Lunch-and-learns: together with trade show booths, they’re arguably a building-product manufacturer’s easiest route to gaining face-to-face time with architects. In return for a complimentary sandwich and an informative presentation (usually with the tantalizing bonus of continuing education credits), brands hope to get a little of what they want most from architects — a moment of their precious time.
The question is, are they worth a manufacturer’s investment?
To help answer that question, we talked to some architects who’ve had first-hand experience of lunch-and-learns for their views on this tried-and-tested marketing strategy. Kim Lai and Tom Orton are part of the design team at New York-based firm Hollwich Kushner, and both have attended numerous sessions with manufacturers to learn about their products and materials.
“Most staff never actually get to go to trade shows,” said Lai, “so lunch and learns are pretty valuable for getting exposure to more products — especially without the firm having to spend the money to send staff anywhere.” So, lunch-and-learns have the value of convenience — at least on the architect’s side. But do they provide value behind time and cost savings? “Though they can be a drag and can often feel like a waste of time, lunch-and-learns are still valuable, said Orton. “For me, they are an important tool for getting access to the actual product, to touch and feel them.”
On this evidence, the lunch-and-learn strategy appears vindicated — but hold that thought. The quality of the presentation and information provided is key to ensuring true value for architects, something which is far from guaranteed. According to Lai and Orton, the usefulness of lunch-and-learns held at Hollwich Kushner varies widely from manufacturer to manufacturer.
“Often we have lunch and learns where a rep is simply bringing in a product with quite a weak presentation behind it and we’re left sitting there looking for questions to ask to make it feel like a worthwhile trip for the rep,” said Orton. “If the presentation (verbal and on screen) behind the product or service is weak, it becomes very hard to engage.” Meanwhile, Lai recounted a couple of less-than-stellar presentations that did not form a compelling case for specifying that brand in future.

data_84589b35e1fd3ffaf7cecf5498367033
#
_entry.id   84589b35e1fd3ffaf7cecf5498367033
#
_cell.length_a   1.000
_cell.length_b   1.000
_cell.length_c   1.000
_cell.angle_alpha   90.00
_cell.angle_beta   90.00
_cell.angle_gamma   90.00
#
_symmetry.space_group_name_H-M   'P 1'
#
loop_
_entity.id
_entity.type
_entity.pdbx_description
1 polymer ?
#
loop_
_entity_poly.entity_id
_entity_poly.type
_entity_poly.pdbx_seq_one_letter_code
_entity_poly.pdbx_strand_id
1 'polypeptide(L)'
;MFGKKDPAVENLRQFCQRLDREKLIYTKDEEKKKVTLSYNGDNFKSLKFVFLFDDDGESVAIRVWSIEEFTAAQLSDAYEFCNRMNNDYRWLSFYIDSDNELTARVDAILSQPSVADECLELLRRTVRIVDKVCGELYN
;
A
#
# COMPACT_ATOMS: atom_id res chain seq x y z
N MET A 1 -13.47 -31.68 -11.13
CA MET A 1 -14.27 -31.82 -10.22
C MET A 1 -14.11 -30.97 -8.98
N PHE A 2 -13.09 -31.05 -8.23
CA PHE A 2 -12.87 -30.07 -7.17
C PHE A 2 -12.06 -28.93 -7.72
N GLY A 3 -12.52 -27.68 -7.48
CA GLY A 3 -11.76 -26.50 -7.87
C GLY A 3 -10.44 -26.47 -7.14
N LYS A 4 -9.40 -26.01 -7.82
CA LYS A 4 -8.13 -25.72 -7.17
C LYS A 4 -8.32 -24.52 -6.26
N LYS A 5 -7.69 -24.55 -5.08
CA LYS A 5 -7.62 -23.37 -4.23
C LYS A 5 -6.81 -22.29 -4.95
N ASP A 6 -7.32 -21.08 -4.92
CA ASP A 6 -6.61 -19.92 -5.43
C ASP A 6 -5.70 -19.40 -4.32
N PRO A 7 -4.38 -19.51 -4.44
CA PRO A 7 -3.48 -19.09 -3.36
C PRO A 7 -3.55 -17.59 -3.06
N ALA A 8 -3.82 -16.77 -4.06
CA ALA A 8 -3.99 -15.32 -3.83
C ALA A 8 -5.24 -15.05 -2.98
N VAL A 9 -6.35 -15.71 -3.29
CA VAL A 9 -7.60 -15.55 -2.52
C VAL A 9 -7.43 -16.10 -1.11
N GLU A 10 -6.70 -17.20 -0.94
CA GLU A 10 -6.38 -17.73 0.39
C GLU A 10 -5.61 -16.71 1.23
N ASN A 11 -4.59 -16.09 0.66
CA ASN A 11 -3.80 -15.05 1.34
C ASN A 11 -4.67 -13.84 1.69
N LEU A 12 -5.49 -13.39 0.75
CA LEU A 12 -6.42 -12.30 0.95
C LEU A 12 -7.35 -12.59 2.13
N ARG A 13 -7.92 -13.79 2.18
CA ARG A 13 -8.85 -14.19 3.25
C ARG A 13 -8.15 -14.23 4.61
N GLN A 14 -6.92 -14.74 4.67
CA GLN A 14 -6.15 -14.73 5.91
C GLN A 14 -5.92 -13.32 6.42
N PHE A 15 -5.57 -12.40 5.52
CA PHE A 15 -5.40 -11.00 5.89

“One presentation by a tile manufacturer was really boring, and another by a rep for ‘plug-and-play’ bathrooms was terrible,” said Lai. “The reps were both knowledgeable, but only to a certain extent — you didn’t feel like you were learning anything that you couldn’t have read off a brochure.” If there is one thing you don’t want to be in front of dozens of tired, time-strapped architects, it’s boring. The best way to avoid this, said Orton, is to be passionate about your product and explain its features in a way that is relatable to architects: “Lunch-and-learns are more effective when I feel like the person communicating is a peer in the industry and not merely a ‘salesperson’.”
Ultimately, explained Orton, the success of a lunch-and-learn hinges upon the presenter. They need to be incredibly knowledgeable about their product, so that they are able to provide more insights beyond what architects can find themselves in a brand’s marketing collateral. They also need to avoid promoting themselves or their product too hard — architects want to discover solutions for their projects, and informative discussions about design beat sales speak every time. “Presentations where there is something to be learned and where the product being offered can assist in solving that problem are much more beneficial to me, and often are much more memorable,” said Orton.
Finally, the question that manufacturers most want the answer to: Do lunch and learns result in sales? “Yes,” said Orton, “but it’s a case of right supplier, right time. Often we are looking for a product through previously used suppliers and happen to come across a new product because a rep is in doing a lunch-and-learn at the time when we are specifying the product.”
For brands, the reliance on timing (read: luck) in Orton’s scenario is undoubtedly difficult to rely upon. This is why Architizer’s marketplace makes sense for manufacturers — it puts them in front of actively specifying architects who are ready to make decisions about which products should go into their projects. That said, when carried out well, there is clearly a place for lunch-and-learns too.
The lesson? Carefully select your best story-teller to present lunch-and-learns for your brand, and pair this strategy with a more continuous stream of leads online to cover your bases.
Offering truly delicious sandwiches doesn’t hurt either …